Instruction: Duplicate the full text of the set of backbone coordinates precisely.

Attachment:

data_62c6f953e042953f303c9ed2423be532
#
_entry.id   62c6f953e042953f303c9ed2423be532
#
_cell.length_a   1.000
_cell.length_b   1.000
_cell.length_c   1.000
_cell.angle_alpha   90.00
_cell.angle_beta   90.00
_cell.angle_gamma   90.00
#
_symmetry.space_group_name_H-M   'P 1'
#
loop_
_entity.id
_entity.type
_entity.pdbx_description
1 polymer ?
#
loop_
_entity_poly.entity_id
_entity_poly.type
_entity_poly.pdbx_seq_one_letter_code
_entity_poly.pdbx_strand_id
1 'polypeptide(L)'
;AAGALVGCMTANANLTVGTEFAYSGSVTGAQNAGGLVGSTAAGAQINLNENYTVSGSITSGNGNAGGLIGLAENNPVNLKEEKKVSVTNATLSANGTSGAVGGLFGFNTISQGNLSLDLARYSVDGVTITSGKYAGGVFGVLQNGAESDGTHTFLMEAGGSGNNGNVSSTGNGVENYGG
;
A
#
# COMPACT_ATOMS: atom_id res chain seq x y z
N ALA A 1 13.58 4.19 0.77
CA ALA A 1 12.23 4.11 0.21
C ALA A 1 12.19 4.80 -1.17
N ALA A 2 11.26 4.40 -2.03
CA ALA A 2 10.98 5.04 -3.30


data_62c6f953e042953f303c9ed2423be532
#
_entry.id   62c6f953e042953f303c9ed2423be532
#
_cell.length_a   1.000
_cell.length_b   1.000
_cell.length_c   1.000
_cell.angle_alpha   90.00
_cell.angle_beta   90.00
_cell.angle_gamma   90.00
#
_symmetry.space_group_name_H-M   'P 1'
#
loop_
_entity.id
_entity.type
_entity.pdbx_description
1 polymer ?
#
loop_
_entity_poly.entity_id
_entity_poly.type
_entity_poly.pdbx_seq_one_letter_code
_entity_poly.pdbx_strand_id
1 'polypeptide(L)'
;AAGALVGCMTANANLTVGTEFAYSGSVTGAQNAGGLVGSTAAGAQINLNENYTVSGSITSGNGNAGGLIGLAENNPVNLKEEKKVSVTNATLSANGTSGAVGGLFGFNTISQGNLSLDLARYSVDGVTITSGKYAGGVFGVLQNGAESDGTHTFLMEAGGSGNNGNVSSTGNGVENYGG
;
A
#
# COMPACT_ATOMS: atom_id res chain seq x y z
N ALA A 1 13.58 4.19 0.77
CA ALA A 1 12.23 4.11 0.21
C ALA A 1 12.19 4.80 -1.17
N ALA A 2 11.26 4.40 -2.03
CA ALA A 2 10.98 5.04 -3.30